content
architectural model
architectural model
Top: Playground design by Fabian Mancha, Pedro Rodriguez and Edith
Salinas; Bottom: Playground design by Tiffany Calvin, Robert Jaster and
Kate Rodgers (Photos by Amal Bassou, UTSA BOA CAPRI)

UTSA architecture students redesign child center

By James Benavides
Public Affairs Specialist

(Nov. 8, 2007)--Three UTSA College of Architecture teams recently were selected to present their visions for the Jose Cardenas Early Childhood Development Center to the Edgewood School Board. Thanks to a grant secured by Harriett Romo, director of the UTSA Bank of America Child and Adolescent Policy Research Institute (CAPRI), the facility will receive needed upgrades, including a new façade and possibly a playground.

Romo led a jury, including representatives from UTSA's College of Architecture, United Way and USAA in a review of more than 20 models. The review led to a three-way tie between teams including Pedro Rodriguez, Edith Salinas and Fabian Mancha; Robert Jaster, Tiffany Calvin and Kate Rodgers; and Rebekka Kotzur, Marisol Romero and Jeremy Herrod.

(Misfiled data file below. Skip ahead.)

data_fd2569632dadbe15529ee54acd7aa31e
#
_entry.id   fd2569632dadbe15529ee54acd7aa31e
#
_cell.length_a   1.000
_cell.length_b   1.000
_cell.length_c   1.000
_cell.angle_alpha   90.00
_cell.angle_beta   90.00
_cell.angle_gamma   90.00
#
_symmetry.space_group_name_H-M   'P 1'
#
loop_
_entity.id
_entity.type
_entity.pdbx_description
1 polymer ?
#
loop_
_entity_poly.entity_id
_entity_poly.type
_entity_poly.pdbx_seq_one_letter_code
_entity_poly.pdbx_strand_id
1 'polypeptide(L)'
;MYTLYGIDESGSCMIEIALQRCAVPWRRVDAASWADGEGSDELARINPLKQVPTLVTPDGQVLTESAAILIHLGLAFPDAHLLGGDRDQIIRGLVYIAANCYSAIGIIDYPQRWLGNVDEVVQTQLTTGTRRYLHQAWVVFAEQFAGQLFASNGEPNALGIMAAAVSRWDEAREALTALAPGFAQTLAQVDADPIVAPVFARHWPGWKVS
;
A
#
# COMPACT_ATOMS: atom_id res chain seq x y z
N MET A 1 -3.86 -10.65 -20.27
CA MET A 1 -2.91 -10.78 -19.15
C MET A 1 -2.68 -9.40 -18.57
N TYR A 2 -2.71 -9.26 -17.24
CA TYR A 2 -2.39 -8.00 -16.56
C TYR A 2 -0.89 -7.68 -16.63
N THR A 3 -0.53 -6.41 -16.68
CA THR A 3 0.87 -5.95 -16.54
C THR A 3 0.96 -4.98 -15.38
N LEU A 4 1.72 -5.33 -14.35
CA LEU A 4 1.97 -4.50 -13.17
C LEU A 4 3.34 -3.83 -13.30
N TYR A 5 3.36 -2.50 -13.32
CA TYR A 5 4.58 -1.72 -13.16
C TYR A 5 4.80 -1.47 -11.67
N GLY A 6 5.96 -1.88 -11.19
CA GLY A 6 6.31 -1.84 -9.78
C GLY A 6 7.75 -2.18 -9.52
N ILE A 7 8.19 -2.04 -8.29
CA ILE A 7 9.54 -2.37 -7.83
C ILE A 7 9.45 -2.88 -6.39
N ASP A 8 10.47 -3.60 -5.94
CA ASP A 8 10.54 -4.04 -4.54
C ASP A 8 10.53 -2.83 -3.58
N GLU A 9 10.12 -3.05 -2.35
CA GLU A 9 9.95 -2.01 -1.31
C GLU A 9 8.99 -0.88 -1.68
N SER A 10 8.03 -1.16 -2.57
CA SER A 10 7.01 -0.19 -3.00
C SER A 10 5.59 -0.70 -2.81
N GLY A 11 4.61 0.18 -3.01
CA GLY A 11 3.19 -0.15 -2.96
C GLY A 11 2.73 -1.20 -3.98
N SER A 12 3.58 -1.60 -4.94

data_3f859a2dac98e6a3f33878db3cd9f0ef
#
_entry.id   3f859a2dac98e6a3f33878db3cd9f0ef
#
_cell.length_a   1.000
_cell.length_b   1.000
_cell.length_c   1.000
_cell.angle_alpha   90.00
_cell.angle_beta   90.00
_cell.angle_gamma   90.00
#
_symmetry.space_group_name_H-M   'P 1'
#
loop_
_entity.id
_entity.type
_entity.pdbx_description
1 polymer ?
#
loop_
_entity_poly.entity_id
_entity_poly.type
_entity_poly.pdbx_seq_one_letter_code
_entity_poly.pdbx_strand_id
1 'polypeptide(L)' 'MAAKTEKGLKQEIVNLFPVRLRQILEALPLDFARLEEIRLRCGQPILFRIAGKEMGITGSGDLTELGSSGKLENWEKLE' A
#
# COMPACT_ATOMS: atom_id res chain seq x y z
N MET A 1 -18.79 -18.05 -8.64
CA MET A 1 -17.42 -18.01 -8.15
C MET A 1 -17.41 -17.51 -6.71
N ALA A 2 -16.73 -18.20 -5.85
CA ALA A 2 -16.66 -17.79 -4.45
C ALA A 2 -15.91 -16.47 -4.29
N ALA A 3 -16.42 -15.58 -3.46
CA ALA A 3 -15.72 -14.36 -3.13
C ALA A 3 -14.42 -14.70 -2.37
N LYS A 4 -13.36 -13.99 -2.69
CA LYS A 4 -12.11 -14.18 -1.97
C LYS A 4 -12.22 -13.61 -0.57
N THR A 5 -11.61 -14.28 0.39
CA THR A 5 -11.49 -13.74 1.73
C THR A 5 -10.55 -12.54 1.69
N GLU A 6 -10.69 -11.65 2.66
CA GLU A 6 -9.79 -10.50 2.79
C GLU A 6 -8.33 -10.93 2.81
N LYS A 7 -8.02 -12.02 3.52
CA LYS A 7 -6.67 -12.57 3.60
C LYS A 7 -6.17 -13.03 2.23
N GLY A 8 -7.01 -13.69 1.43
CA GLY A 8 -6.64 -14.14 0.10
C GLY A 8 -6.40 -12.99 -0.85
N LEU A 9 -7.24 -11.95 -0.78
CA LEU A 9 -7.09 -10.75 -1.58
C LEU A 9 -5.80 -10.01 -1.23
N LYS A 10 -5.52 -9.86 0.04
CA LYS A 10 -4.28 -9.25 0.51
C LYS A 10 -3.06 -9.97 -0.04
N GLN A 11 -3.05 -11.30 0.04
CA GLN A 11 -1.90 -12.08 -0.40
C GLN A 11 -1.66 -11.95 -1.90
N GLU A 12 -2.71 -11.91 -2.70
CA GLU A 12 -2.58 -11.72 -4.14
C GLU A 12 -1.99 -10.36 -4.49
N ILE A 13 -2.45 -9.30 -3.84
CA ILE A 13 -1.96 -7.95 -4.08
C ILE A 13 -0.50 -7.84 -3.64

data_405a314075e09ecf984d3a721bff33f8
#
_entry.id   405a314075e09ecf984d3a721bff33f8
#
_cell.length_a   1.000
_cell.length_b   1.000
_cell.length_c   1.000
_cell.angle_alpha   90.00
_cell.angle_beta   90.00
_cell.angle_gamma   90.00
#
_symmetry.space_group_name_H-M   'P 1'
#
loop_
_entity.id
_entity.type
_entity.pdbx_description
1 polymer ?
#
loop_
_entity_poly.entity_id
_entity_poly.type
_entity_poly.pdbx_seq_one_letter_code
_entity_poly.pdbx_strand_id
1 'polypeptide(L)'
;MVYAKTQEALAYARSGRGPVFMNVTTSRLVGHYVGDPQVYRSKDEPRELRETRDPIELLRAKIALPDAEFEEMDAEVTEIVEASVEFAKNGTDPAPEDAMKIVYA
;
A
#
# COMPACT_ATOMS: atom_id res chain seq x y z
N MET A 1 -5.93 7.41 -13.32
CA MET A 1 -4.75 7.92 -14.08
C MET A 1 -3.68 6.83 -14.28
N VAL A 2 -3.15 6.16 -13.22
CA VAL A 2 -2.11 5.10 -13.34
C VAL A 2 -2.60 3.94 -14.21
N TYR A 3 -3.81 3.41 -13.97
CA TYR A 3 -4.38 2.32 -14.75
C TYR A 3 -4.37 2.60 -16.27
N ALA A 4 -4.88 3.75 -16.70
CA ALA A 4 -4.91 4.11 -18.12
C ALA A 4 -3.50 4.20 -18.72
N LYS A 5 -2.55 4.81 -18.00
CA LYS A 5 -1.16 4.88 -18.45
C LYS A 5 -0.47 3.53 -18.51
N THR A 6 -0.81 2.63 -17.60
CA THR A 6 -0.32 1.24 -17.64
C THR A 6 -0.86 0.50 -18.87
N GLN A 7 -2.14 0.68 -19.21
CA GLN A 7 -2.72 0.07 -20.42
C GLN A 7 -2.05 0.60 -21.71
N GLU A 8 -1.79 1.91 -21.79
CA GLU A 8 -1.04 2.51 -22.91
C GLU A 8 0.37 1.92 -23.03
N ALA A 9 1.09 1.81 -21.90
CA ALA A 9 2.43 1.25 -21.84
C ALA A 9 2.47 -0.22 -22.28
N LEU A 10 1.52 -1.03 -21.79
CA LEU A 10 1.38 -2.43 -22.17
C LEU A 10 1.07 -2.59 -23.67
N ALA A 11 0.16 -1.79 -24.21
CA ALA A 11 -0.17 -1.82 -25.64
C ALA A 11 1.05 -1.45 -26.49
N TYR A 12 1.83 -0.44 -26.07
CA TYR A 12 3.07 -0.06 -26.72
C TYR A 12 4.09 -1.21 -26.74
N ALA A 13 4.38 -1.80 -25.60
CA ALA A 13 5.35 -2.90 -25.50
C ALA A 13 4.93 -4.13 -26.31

Enrolled in Architecture Design I, the students received UTSA Honor Awards and gift certificates to Asel Art Supply, along with a chance for their projects to be implemented in the renovation project at the Cardenas center.

"Our students have realized that they're not working with buildings, but with people," said Jon Thompson, associate professor of architecture, who helped coordinate the project. "This gave them the opportunity to work with a very enthusiastic part of the population -- kids."

The models explored how children interact with their surroundings. Some winning elements included various types of playhouses on the playground, each encouraging a different kind of learning. Others stressed the importance of play as learning through exploration and the health benefits of play as exercise.

Romo was the principal researcher on the proposal that won a Hispanic Serving Institutions Assisting Communities grant in 2005 valued at $250,000. In addition to the design project, the grant has facilitated numerous early childhood development research fellowships and independent studies in architecture, creating this educational opportunity for students from early childhood through college.

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